NQF History and Objectives
The objectives of the NQF as outlined in the NQF Act No 67 of 2008 are to:
- Create a single integrated national framework for learning achievements
- Facilitate access to, and mobility and progression within, education, training and career paths
- Enhance the quality of education and training
- Accelerate the redress of past unfair discrimination in education, training and employment opportunities
A brief history
The NQF traces its origins back to the labour movement of the early 1970s. From the early 1970s, black trade union demands for a living wage were repeatedly rejected by employers, on the grounds that workers were unskilled and therefore their demands were unjustified. This in turn led to black workers seeing training as a means to achieving their demands for better wages. The struggle to persuade employers to accede to worker demands continued into the 1980s and in 1989 the National Union of Metalworkers of South Africa (NUMSA), established a research group comprising workers and union officials, to formulate recommendations on training.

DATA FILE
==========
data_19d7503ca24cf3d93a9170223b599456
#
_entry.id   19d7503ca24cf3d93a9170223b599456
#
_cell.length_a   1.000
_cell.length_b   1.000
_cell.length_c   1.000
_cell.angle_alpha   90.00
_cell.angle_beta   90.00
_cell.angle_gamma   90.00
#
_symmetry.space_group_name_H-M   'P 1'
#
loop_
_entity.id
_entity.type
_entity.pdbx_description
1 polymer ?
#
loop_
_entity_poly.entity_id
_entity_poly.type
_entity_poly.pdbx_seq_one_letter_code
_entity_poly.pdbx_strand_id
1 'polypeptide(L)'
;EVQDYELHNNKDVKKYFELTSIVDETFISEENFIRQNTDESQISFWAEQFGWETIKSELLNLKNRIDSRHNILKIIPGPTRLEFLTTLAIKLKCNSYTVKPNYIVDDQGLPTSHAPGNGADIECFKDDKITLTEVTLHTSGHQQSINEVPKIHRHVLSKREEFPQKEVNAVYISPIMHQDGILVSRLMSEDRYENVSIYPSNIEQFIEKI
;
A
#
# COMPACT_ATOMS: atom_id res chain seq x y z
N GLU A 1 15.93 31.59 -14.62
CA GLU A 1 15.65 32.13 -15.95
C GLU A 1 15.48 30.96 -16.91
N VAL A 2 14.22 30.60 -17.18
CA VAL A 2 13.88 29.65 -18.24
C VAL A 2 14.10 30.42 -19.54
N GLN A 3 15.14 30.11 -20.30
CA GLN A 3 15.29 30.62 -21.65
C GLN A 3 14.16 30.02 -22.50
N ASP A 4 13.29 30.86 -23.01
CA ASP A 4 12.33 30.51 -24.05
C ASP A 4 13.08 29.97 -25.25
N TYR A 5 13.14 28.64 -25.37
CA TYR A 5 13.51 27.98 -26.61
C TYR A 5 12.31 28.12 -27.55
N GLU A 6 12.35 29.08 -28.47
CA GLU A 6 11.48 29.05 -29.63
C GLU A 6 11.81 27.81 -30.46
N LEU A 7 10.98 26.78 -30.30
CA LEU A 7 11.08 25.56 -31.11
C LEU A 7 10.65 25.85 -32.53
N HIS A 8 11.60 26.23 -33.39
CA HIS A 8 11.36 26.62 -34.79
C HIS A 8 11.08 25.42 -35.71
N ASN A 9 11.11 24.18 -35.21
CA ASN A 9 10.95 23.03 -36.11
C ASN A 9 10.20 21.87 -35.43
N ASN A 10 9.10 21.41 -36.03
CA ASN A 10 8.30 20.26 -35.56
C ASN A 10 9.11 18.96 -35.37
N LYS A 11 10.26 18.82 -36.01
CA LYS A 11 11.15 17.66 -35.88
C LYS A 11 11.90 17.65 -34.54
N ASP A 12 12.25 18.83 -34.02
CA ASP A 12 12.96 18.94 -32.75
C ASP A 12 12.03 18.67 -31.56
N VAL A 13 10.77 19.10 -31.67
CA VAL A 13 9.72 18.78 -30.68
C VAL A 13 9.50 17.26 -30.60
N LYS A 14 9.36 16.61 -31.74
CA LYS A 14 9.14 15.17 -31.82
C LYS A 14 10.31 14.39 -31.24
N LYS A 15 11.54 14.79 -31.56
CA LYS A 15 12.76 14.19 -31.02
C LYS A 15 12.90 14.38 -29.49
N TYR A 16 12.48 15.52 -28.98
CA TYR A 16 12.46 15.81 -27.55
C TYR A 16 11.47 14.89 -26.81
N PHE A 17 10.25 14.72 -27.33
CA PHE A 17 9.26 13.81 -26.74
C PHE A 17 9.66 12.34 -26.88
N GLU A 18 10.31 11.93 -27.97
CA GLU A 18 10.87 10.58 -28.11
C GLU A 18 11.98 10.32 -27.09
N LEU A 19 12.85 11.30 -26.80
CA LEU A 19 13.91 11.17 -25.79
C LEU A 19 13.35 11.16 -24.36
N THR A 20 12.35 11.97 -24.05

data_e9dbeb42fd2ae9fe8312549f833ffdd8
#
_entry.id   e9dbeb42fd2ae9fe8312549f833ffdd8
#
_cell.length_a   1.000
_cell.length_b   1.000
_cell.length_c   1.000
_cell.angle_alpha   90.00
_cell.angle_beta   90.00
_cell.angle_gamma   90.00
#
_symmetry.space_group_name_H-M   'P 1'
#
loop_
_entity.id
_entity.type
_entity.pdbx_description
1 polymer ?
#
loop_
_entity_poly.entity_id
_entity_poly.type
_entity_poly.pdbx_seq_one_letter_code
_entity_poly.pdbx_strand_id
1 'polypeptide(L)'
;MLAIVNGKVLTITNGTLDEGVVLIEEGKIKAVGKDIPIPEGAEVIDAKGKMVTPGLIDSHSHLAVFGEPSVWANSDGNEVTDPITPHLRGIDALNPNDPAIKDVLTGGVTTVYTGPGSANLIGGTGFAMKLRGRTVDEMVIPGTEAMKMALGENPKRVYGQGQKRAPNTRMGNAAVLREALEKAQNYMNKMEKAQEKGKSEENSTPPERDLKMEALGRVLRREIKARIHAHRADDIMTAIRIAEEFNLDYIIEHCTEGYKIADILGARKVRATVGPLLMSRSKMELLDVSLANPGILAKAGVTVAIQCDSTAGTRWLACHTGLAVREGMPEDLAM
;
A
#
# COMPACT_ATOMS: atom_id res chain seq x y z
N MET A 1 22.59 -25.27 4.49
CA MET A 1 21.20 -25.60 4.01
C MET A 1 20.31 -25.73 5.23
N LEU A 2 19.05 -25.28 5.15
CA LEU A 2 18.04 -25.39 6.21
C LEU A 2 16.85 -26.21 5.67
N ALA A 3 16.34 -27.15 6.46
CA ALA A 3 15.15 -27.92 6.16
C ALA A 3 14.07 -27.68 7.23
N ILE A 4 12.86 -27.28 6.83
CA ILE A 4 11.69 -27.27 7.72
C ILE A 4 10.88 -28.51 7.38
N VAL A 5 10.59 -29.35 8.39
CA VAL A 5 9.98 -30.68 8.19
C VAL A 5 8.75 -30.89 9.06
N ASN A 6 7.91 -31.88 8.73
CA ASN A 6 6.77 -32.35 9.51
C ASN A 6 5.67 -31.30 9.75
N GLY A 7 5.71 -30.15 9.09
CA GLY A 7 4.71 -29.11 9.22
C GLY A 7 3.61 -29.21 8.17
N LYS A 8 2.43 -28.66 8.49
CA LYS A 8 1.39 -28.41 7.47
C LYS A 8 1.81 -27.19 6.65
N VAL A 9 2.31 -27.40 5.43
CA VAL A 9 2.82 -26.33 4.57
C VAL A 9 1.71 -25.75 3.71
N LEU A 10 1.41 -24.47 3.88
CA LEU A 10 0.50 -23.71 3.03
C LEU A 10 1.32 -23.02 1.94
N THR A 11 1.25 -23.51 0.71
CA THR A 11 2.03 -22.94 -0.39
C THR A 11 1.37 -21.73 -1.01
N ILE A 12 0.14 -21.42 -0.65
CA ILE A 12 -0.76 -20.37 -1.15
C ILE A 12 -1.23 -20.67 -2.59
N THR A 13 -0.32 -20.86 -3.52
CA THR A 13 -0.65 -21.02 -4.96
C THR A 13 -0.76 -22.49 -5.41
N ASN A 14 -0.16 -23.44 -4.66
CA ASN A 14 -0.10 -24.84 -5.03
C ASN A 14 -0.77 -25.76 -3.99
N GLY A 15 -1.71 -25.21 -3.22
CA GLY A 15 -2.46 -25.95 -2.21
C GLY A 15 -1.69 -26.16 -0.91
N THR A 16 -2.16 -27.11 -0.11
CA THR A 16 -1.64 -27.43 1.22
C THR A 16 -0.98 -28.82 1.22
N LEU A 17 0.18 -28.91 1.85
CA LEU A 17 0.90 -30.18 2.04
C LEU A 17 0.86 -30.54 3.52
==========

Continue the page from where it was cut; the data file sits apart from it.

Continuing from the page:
On the assumption that skills development would lead to better wages, an integrated proposal was formulated, based on a staged improvement in skills, linked to grading increments. The proposal stressed the need not only for basic education, without which workers would not be able to access the proposed system, but also for portability and national recognition of training so that workers would not be at the mercy of a single employer. The proposal was formally adopted by the Congress of South African Trade Unions (COSATU) in July 1991.